It wasn’t until Nursery Cryme, when they really took off. Hackett and Collins supplied the group with outstanding musicianship and then came songs about killing your little brother with a mallet, hermaphrodites, suicidal cannibals, killer hogweed, and genetically enhanced midgets. There is sound evidence, that musicians back then were literally bathing in LSD by the time they had finished their morning tea (they’re British, they have priorities). Along with creating satanic sperm crack-induced songs, Peter Gabriel sported an ‘inverted punk’ hairstyle and outfits that put Elton John to shame, making him look like an example of modesty alongside Gandhi and Mother Teresa.

Musically, Genesis’ performances were all about lengthy soloing, instrumentals and tanker-sized doses of pretentiousness. The only reason why Hackett didn’t use a quadruple-neck guitar is that he wouldn’t have lifted that shit an inch above the ground. The peak of that period was Selling England by the Pound. The amounts of ‘epic’ this album contained, could effortlessly fuel a small Viking army or six Spartans.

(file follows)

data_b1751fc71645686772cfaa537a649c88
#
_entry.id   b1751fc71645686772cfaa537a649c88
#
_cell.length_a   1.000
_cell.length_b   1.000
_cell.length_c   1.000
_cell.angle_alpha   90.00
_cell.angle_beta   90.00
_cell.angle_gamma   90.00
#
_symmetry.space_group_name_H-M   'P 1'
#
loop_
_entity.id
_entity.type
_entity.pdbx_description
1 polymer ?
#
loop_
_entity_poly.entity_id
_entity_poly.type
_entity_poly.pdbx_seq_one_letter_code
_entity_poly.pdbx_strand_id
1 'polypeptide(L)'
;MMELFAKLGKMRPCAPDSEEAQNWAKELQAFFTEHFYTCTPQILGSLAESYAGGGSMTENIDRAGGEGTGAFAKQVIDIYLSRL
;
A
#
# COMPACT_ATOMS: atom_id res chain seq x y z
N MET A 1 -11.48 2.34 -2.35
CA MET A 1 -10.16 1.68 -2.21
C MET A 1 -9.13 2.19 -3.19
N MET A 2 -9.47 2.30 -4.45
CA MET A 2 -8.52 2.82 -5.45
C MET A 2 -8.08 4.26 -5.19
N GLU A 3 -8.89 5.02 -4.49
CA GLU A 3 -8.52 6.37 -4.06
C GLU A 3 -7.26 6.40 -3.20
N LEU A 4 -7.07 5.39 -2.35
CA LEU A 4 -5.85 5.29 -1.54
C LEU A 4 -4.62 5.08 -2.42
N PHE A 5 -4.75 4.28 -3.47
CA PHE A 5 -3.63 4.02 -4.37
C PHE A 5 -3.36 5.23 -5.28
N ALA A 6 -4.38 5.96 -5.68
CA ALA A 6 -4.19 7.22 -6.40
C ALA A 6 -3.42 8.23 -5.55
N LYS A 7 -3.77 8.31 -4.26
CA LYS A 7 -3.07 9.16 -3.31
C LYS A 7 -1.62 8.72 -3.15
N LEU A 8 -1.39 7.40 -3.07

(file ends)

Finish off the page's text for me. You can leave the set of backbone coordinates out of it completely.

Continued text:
This is the very epitome of epic.

The Lamb Lies Down on Broadway was the last album with Peter Gabriel, the primary concept being to remake the story of The Little Prince. But since that was sheer pussy and didn’t contain the sufficient amounts of dong amputation (or dongputation for short), the band stuck to the other concept about a Portorican trapped in a NYC-Neverland phantasmagorical enterprise (for some reason apparently ran by Cthulhu and Stephen King’s nightmares) and searching for his brother. The protagonist, Rael made his way through a factory producing people, a dialogue with his prickly porcupine (yes, it is, what it sounds like and is, in fact, homoerotically gay), shaving his own heart, eating corpses of rapist Lamias and befriending a colony of Slippermen.

The Slipperman (aka Peter Gabriel with inflatable genitalia), a creature addicted to sex as long as you don’t cut it’s dick off; also: the average Cracked reader.

Finally, Rael saves his brother and they live happily ever after. Oh, no, they don’t. Rael merges with his brother, turning into a violet, glowing ‘it’ – a universal homonym for chicken, eggs, penis, Purple Haze, cocoon, jigsaw and a series of other things I am too disgusted to enumerate. Seriously, fuck, what kind of ending is this? Eventually, Genesis emerged from live performances of the aforementioned with a severe case of mindfuck and a debt of over $40,000.